The proposal, the first official offer of public assistance for the beleaguered theater industry, which is considered New York's leading tourist attraction, calls for the creation of a $12 million New York Theatre Trust to produce plays and musicals at sharply reduced costs and with correspondingly reduced ticket prices in several of Broadway's vacant theaters.

While New York's theater community has long advocated government assistance in the form of tax abatements and a city-funded theater trust, the specifics of this proposal - particularly a $1 ticket surcharge and a lease arrangement for five endangered theaters - are angering and dividing an already troubled Broadway.

Proponents insist the measure is a major step forward on the part of the city; critics contend that the plan represents only token support while actually aggravating Broadway's fiscal woes by raising ticket prices.

``Broadway is a desert today,'' says Robert Whitehead, a veteran and well-regarded independent producer. ``For 10 years, we've been telling the city they have to give us this help.''

``The theater trust, as outlined by the city, is an outrage,'' says the Shubert's Mr. Schoenfeld. ``It is a radically different idea than the one advocated by the Theater Advisory Council in 1984. We will not support this proposal.''

Joseph Papp, producer of the New York Shakepeare Festival and author of that original theater trust proposal, resigned from the Mayor's Theater Advisory Council in protest, denouncing the city's plan as ``suspect'' and ``highhanded.''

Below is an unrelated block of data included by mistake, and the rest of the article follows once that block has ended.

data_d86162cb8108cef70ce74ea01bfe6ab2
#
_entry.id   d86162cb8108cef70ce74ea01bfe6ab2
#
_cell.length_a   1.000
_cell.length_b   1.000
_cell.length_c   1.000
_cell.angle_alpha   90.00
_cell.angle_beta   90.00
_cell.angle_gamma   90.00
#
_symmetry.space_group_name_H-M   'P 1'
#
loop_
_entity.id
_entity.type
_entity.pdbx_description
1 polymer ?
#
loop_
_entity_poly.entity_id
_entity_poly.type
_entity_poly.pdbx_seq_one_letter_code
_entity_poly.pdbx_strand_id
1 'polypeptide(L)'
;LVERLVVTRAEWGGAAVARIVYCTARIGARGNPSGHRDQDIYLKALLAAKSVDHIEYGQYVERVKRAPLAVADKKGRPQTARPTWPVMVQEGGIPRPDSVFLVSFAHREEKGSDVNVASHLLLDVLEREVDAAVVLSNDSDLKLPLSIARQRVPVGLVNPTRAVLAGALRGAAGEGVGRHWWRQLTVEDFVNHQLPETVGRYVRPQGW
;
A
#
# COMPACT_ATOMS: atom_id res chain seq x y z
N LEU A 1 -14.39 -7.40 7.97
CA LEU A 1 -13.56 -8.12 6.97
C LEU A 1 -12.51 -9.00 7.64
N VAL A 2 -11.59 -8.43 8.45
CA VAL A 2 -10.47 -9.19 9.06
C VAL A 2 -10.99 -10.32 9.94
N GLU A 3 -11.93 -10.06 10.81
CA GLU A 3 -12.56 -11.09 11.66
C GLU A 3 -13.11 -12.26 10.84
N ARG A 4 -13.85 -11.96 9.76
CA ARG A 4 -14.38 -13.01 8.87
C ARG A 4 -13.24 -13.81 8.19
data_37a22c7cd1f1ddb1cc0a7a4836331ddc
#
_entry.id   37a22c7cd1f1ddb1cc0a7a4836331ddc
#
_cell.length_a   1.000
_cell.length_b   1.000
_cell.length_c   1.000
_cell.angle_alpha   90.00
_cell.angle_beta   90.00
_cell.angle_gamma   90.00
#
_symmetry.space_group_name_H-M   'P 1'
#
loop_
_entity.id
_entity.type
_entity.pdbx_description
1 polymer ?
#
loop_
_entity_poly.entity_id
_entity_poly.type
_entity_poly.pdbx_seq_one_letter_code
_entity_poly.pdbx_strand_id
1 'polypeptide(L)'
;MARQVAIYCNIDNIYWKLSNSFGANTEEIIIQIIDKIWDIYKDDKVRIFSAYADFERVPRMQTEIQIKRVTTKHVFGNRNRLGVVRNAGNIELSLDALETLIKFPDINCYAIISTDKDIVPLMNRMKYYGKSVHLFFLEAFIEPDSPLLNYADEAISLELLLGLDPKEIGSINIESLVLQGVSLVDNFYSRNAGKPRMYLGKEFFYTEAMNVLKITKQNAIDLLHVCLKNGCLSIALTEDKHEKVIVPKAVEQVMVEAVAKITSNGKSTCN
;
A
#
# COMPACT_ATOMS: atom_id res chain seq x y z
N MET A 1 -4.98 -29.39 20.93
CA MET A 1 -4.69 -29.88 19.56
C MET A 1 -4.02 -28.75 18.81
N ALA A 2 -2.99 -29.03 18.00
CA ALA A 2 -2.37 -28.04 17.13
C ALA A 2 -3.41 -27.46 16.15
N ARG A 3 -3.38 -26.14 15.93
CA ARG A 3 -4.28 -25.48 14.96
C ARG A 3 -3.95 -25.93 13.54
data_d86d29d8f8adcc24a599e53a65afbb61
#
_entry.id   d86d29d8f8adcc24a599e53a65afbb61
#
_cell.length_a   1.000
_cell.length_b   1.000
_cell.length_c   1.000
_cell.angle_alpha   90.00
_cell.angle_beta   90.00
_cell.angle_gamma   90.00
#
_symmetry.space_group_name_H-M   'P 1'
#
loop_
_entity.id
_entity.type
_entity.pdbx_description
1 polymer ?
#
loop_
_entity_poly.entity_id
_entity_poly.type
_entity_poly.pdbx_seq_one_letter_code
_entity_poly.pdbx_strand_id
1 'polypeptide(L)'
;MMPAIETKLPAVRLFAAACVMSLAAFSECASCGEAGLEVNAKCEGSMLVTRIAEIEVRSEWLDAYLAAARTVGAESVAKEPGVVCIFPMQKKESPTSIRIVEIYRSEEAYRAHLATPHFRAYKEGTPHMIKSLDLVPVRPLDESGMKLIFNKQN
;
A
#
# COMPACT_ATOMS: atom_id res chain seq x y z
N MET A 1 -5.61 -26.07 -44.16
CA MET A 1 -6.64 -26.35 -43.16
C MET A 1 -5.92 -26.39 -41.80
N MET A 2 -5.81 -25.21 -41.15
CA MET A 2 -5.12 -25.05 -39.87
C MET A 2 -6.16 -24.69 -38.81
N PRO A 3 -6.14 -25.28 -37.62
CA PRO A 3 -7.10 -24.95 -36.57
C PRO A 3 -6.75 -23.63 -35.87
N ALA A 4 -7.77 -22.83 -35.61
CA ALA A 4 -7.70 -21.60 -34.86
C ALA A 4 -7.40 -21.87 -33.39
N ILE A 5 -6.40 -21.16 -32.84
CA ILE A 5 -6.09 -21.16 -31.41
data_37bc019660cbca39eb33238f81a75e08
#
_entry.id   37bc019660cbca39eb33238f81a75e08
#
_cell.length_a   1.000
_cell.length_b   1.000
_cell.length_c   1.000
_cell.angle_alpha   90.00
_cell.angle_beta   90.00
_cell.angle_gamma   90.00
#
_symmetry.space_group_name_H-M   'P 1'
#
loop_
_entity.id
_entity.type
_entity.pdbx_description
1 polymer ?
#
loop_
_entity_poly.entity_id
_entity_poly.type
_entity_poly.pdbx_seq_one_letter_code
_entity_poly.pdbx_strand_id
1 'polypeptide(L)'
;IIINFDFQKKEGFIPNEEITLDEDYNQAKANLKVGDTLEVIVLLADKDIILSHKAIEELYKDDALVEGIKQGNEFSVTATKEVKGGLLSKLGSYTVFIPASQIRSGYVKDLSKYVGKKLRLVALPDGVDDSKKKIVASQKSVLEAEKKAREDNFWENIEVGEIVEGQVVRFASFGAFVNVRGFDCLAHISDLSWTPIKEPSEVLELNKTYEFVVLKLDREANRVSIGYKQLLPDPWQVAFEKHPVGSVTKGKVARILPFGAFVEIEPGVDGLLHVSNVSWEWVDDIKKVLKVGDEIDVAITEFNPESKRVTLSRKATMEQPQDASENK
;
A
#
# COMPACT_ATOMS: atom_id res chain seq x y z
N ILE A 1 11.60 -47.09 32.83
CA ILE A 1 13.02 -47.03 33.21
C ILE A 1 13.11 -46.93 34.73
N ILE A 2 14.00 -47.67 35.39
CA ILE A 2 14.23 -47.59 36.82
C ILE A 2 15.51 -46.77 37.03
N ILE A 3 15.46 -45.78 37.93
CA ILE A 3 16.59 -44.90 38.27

``Broadway is going under; its economics are nonexistent,'' said Mr. Papp, who is spearheading private efforts to establish a Broadway trust fund. ``But the city's proposal is not the way to save what's left of the industry.''

The proposal, which is still being revised by the Mayor's Office of Film, Theater, and Broadcasting in conjunction with the Theater Advisory Council, calls for the establishment of a nonprofit producing group, to be run by a consortium of industry professionals - producers, theater owners, union officials, and artists - along with representatives of city agencies.

The $12 million trust, funded by an initial $5 million city grant and an additional $7 million raised from the $1 per ticket surcharge, would light five darkened Broadway houses with annual seasons of limited-run productions. Representatives of the plan say the trust would increase production of new shows, revive the audience for live theater, and help save Broadway's endangered theaters.